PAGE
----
At 21,872 square feet, this plaza is the smallest of three Harrison and Abramovitz-designed spaces set in front of immense office towers developed by the Rockefeller Center interests on the west side of Sixth Avenue between West 47th and 50th Streets. The concentration of such large, relatively empty public spaces and deep building setbacks stirred up thorny urban planning questions soon after their appearance, and contributed in 1975 to the adoption of a zoning amendment for plazas that would dramatically alter the nature of future spaces at office buildings. A fuller discussion of this issue is provided in the profile of the public space at 1251 Sixth Avenue.
Unlike its two sibling spaces to the north, at the McGraw-Hill building and 1251 Sixth Avenue, this plaza does not fully span its blockfront on Sixth Avenue. A wing of building juts out to the public sidewalk at the northwest corner of West 47th Street and Sixth Avenue, providing a southern enclosure to the plaza and mitigating the feeling of monumentality. Given the location of the wing, the plaza cannot mimic the flanking two-terrace design of its siblings, and instead provides one elevated terrace at the southwest corner of West 48th Street and Sixth Avenue, with four fixed wooden benches, shrubbery, and trees. The ledge bordering the sidewalk is heavily used by people watchers. An entrance to the subway and underground concourse at Rockefeller Center is also located near here. Television’s embrace of public space, shown daily at the plaza of the General Motors Building at Trump International Plaza through CBS, is realized here by the Fox network.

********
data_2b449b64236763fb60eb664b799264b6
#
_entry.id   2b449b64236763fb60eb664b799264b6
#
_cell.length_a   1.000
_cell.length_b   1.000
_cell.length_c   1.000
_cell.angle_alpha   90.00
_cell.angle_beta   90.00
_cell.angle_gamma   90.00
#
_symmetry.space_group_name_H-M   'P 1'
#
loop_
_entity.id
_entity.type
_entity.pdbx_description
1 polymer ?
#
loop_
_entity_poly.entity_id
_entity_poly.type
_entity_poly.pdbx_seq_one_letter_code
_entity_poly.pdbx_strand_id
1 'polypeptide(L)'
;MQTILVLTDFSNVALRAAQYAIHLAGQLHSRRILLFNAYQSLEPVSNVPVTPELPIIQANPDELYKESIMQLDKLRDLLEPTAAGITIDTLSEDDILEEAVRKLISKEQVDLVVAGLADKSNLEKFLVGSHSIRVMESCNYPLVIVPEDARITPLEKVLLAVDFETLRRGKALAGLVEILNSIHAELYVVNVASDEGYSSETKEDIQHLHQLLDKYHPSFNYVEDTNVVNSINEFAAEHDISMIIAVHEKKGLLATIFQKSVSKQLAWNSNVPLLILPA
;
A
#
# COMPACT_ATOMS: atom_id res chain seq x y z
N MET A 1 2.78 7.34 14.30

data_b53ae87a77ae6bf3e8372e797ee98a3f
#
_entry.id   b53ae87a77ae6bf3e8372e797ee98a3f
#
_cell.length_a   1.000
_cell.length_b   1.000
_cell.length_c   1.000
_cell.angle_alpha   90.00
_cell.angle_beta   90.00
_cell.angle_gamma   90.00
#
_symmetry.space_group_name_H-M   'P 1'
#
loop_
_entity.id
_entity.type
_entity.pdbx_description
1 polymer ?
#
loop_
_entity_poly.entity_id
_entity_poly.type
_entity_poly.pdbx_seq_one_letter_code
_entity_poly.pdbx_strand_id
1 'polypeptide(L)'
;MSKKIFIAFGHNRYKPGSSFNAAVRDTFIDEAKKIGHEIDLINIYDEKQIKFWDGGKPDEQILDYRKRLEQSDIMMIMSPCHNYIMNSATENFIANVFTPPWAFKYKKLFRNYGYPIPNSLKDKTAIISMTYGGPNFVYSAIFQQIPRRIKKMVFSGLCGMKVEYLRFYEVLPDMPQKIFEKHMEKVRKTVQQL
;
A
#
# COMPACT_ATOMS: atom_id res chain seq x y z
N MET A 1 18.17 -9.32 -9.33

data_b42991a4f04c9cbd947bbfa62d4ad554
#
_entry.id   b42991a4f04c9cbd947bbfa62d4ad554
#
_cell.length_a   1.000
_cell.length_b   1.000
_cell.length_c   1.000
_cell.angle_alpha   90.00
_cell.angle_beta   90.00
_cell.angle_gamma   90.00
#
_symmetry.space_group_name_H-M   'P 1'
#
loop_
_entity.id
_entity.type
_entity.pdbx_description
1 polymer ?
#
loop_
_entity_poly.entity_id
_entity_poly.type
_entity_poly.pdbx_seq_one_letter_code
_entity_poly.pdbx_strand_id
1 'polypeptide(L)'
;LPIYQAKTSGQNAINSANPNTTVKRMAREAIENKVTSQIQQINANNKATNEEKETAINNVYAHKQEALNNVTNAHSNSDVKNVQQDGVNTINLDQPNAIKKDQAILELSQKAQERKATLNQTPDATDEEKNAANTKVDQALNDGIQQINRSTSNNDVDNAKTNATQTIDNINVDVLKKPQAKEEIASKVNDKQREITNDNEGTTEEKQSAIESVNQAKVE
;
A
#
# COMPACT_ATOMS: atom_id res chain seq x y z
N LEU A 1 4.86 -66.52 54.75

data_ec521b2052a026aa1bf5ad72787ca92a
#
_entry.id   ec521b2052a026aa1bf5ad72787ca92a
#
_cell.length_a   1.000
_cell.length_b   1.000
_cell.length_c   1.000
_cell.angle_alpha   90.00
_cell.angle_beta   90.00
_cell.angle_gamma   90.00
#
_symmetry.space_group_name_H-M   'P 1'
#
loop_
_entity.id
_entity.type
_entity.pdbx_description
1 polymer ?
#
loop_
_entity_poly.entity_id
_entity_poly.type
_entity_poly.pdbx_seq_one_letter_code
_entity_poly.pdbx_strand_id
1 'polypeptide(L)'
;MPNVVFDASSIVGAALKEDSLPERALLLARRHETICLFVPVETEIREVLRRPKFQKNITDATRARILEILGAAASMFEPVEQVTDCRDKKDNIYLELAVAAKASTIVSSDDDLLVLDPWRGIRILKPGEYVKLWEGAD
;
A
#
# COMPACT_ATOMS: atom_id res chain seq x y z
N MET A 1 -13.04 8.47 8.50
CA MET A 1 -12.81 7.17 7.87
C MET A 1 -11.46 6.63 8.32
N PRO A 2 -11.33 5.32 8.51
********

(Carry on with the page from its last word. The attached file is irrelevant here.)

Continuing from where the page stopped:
Like its sibling Rockefeller Center buildings, this one has a covered, outdoor, through-block space at back which, unlike their spaces, is required to be open and accessible to the public. This two-story through block arcade constitutes the final link in a meandering four-block chain that starts at West 44th Street with the through block connection at Millennium Broadway, and continues with the through block connections at Bertelsmann and United States Trust. Here, retail stores and a café front the arcade. The festive banners that once lined the space have been removed. At a recent site visit, tables and chairs associated with the café were arrayed in the middle. No record of City approval for such use has been found. Escalators to the below-grade subway concourse and Rockefeller Center underground complex are located on the western side.